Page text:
The shopping experience is being redefined and reimagined through an e-revolution. The semantics of shopping are changing to give way to a more exciting, precise, and customized experience. Phones and tablets are the new “stores” allowing you to shop anytime, anywhere. Grocery shopping no longer means going through endless aisles as your app can now guide you to reach the specific item or have it delivered to your home. Buying clothes off the rack will become a thing of the past as store scanner booths can take micro-measurements to tailor customized shirts. The online “window” shopping experience is far more exciting and convenient as all recommendations are based on your shopping habits, preferences, and existing wardrobe. The traditional store may soon become a thing of the past!
The “omni-channel” approach
Imagine customers who are always “switched on” – crafting their own shopping experiences. They scour the internet for the best deal and are willing to engage on any platform that offers it. This is where the omni-channel approach comes into play. In the traditional multi-channel approach, each sales channel offers a one-size-fits-all experience. This is no longer feasible.
The shopping experience is no longer linear. Shoppers shuffle between physical stores, online stores, mobile devices, and social media with ease. The onus is on companies to ensure products are available, to be informative, and to be ready to complete sales through any of these platforms. This allows customers to connect with businesses through their preferred platform and will result in an increased customer base and loyalty. A seamless transition between the virtual and physical worlds defines the omni-channel approach. Businesses will have to adopt this model to stay competitive.
Implications for logistics
The blurring of boundaries between the online and physical spheres requires a new approach to logistics. For a customer to choose when, where, and how their products are delivered to them, careful inventory management and speedy delivery become essential elements of the shopping experience. Returns and payment methods also need to offer consumers a similar level of flexibility.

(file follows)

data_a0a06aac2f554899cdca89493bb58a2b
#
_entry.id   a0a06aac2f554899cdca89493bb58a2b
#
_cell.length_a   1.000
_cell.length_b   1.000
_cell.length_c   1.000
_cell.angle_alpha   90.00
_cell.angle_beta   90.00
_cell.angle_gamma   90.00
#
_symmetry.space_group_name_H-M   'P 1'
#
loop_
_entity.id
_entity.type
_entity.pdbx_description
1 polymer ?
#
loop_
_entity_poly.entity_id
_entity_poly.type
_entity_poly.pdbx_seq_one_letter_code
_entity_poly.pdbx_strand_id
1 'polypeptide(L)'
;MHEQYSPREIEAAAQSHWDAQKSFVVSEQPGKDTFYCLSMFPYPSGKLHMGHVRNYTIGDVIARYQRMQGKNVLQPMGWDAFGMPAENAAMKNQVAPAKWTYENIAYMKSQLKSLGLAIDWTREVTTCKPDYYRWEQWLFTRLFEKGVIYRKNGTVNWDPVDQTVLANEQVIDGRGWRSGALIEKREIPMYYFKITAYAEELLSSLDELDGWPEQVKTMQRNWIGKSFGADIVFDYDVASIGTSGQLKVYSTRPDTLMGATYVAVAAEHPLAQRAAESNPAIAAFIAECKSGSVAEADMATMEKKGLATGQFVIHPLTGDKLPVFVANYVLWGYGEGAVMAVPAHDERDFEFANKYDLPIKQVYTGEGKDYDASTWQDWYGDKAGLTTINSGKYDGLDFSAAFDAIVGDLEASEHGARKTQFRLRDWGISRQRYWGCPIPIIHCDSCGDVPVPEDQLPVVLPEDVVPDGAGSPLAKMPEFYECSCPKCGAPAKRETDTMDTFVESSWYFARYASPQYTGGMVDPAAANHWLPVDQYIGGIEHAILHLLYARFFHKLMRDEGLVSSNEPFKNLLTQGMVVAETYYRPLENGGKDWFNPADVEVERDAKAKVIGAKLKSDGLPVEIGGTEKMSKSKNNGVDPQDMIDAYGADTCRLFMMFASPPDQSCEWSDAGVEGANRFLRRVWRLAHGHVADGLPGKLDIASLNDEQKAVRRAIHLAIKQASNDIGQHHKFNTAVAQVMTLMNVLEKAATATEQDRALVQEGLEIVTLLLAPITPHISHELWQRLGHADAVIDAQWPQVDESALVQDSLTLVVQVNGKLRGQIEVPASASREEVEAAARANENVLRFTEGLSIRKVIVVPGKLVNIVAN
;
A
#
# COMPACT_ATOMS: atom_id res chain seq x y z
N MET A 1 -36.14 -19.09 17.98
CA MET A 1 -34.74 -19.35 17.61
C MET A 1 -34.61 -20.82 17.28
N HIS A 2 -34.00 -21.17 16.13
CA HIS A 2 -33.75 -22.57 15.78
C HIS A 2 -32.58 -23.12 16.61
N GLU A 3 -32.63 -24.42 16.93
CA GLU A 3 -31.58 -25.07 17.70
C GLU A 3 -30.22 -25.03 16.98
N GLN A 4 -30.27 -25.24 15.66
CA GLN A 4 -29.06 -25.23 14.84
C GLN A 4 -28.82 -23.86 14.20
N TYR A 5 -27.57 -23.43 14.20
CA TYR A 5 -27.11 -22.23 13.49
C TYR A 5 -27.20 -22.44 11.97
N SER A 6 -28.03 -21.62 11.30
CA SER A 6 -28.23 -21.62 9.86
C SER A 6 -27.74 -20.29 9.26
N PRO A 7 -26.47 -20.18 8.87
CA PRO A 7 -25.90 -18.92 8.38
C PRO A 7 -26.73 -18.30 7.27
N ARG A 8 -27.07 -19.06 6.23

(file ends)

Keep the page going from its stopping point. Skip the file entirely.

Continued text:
Logistics is moving away from being a back-end function to engaging more with consumers directly and in real-time to meet their expectations.
Traditionally, the logistics network and service promise was defined by channel. This is now being replaced by networks that can serve all channels; fulfillment location being picked optimally from across the network based on consumer preference and inventory availability across the extended supply chain. In fact, the channels and physical assets such as warehouses and stores are collaborating to play a complementary role in order fulfillment. Predictive logistics technologies can go even further by helping to locate products close to customers, ensuring speedy and cost-effective fulfillment. Consumers flexibility is further enhanced with a number of convenient delivery options being made available from parcel boxes to car trunks. Logistics is moving away from being a back-end function to engaging more with consumers directly and in real-time to meet their expectations.
Making the switch
In our latest trend report, “Omni-Channel Logistics”, we outline a number of case studies on businesses adopting the omni-channel approach. Tesco is an exciting example that is redefining day-to-day shopping. It lets customers create a shopping list online before coming in to the store. Once they enter the physical store an app directs the user to each item on their list.
In 2012, Audi opened a digital car showroom that offers consumers a shopping experience that combines the best of the online and digital worlds. In a regular showroom, instead of being flanked by dozens of cars, shoppers can now browse every possible combination across Audi’s entire model range and view a full-sized digital projection of the car in front of them.
So will businesses adopt the omni-channel model? Omni-channel innovation requires investment, patience, and forward thinking. Businesses may not have much choice. Those that stay stagnant shall find themselves obsolete. Our report highlights that by 2019 the number of smartphone in use is expected to reach 5.6 billion, up from 1.6 billion in 2013. This suggests that 90 percent of global consumers will potentially be online, connected, and looking for innovative ways to get what they want.
Is this bad news for small/local retailers who can’t invest in omni-channel? Not necessary if city and logistics organizations can work together as in the example of the Online City Wuppertal project explained in the report.
Omni-channel is here to stay. Logistics companies have to innovate to facilitate this evolution. The DHL trend report is intended to kick-start the process.